Using anthropological theory to analyze data, the research team discovers five key motivations behind respondents’ desire to buy luxury products as a way to lift one’s image, and as a reward for oneself. These motivations are ways by which Chinese values such as guanxi and saving face are blending with the consumerism of the New China. With an understanding of their motivations and shopping behavior, ethnographers explain the reasoning behind their various reactions to the new retail concept.
As the Chinese market grows ever more competitive, brands that are set to benefit from cultural trends and seek collaborative relationships with their consumers will continue to gain influence. Video ethnography is an unparalleled methodology for brands that seek an in-depth look at how their consumers incorporate the brand category into their daily lives. Brands are beginning to discover the value of video ethnography, and, at the end of the day, brands that leverage this tool are left with a crystal clear vision of how to cater to their consumers.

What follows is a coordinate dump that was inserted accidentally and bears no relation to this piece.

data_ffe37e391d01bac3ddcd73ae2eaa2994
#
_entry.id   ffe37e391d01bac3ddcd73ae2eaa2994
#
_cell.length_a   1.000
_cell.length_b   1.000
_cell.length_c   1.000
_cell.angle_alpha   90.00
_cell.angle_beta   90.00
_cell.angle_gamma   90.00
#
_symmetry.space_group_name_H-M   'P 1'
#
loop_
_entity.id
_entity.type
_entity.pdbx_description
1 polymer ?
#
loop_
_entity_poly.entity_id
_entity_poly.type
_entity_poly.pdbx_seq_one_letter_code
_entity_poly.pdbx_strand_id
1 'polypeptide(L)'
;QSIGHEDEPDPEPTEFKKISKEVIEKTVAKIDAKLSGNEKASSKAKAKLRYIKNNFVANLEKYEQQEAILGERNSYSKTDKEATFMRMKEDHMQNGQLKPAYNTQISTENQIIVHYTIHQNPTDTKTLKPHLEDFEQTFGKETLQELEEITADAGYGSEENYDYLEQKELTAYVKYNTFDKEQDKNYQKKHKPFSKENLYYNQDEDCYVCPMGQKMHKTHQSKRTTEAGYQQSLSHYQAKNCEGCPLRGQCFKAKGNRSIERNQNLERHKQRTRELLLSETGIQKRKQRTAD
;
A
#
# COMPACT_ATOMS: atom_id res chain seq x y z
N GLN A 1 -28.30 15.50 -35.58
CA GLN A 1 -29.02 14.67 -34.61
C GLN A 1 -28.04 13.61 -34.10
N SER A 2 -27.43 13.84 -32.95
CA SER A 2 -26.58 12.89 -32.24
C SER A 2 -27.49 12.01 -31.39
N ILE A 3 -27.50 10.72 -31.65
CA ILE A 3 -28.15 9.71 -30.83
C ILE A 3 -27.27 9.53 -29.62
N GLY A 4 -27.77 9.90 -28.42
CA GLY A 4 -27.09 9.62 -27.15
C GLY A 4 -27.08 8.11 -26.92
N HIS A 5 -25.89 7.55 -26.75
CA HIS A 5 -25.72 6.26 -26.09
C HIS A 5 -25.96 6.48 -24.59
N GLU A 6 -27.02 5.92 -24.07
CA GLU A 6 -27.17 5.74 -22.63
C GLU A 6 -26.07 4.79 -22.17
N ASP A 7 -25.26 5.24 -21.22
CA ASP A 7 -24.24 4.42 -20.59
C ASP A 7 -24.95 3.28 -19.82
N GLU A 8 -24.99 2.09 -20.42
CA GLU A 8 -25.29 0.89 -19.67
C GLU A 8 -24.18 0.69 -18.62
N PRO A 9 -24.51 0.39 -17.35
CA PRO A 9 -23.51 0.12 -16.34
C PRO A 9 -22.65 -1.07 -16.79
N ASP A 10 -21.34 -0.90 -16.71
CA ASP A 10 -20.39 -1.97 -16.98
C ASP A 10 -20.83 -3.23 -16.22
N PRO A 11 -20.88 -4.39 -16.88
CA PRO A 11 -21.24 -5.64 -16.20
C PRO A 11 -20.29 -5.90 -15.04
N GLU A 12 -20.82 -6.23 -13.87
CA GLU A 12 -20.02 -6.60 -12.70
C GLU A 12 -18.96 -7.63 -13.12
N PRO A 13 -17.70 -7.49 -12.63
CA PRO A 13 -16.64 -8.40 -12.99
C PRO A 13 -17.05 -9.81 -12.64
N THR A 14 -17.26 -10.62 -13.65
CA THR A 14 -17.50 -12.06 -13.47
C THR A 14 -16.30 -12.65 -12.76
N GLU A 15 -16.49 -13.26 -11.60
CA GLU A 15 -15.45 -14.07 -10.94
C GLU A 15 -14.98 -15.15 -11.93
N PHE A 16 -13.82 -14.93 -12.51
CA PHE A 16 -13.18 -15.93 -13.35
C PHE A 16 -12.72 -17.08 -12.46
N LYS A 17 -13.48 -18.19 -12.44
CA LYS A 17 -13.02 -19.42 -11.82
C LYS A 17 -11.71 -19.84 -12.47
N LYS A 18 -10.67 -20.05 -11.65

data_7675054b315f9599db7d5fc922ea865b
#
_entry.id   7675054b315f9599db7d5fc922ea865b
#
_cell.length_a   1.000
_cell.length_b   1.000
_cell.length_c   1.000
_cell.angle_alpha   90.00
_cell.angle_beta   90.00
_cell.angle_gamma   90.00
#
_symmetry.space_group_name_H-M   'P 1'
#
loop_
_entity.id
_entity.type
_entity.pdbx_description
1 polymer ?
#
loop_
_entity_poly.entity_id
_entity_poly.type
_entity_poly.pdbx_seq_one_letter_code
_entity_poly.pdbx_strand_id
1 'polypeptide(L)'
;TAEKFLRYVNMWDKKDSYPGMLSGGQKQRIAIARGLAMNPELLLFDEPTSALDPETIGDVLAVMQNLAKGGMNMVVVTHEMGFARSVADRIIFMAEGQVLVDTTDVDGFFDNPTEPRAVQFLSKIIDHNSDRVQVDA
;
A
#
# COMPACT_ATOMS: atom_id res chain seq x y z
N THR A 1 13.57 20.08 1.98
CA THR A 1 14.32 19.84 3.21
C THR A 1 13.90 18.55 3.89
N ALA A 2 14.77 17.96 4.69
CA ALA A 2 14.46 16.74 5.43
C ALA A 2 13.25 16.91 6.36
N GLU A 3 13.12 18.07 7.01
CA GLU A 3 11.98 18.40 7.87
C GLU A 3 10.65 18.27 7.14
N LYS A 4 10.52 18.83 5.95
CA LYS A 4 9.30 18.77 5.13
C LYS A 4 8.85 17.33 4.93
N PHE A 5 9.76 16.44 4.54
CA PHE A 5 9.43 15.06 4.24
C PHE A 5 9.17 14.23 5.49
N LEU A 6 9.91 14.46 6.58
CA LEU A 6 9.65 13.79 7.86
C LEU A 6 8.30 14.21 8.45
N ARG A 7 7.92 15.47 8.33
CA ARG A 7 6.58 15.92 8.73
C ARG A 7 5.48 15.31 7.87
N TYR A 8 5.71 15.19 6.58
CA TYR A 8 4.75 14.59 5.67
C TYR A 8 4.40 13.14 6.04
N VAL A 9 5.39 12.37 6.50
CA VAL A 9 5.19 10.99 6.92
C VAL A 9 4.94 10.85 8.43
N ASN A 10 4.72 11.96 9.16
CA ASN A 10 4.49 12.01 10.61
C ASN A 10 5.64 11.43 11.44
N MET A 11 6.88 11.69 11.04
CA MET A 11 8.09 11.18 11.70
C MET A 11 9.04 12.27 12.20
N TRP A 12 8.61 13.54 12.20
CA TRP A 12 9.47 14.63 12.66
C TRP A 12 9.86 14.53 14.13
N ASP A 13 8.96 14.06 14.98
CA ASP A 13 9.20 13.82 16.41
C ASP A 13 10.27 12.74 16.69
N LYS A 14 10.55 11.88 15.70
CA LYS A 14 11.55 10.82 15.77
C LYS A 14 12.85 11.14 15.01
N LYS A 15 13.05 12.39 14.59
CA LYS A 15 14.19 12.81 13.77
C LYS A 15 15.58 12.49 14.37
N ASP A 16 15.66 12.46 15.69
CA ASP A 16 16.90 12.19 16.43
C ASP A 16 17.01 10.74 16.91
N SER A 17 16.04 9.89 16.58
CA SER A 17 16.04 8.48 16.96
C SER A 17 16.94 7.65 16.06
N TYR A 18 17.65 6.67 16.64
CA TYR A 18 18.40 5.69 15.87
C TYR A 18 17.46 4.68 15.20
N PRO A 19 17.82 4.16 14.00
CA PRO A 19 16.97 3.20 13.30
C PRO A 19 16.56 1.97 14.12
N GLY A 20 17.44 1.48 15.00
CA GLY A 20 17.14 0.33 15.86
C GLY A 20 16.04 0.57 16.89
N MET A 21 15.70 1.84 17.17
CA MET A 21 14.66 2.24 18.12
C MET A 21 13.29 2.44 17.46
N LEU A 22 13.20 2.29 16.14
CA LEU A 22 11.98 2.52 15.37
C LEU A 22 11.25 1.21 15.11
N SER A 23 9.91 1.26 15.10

Banks, Marcus; Morphy, Howard (Hrsg.): Rethinking Visual Anthropology. New Haven: Yale University Press 1999. ISBN 978-0300078541
Barbash, Ilisa and Lucien Taylor. Cross-cultural Filmmaking: A Handbook for Making Documentary and Ethnographic Films and Videos. Berkeley: University of California Press, 1997.
Grimshaw, Anna. The Ethnographer’s Eye: Ways of Seeing in Modern Anthropology. Cambridge: Cambridge University Press, 2001.
MacDougall, David. Transcultural Cinema. Princeton: Princeton University Press, 1998.
Ruby, Jay. Picturing Culture: Essays on Film and Anthropology. Chicago: University of Chicago Press, 2000, ISBN 978-0-226-73099-8.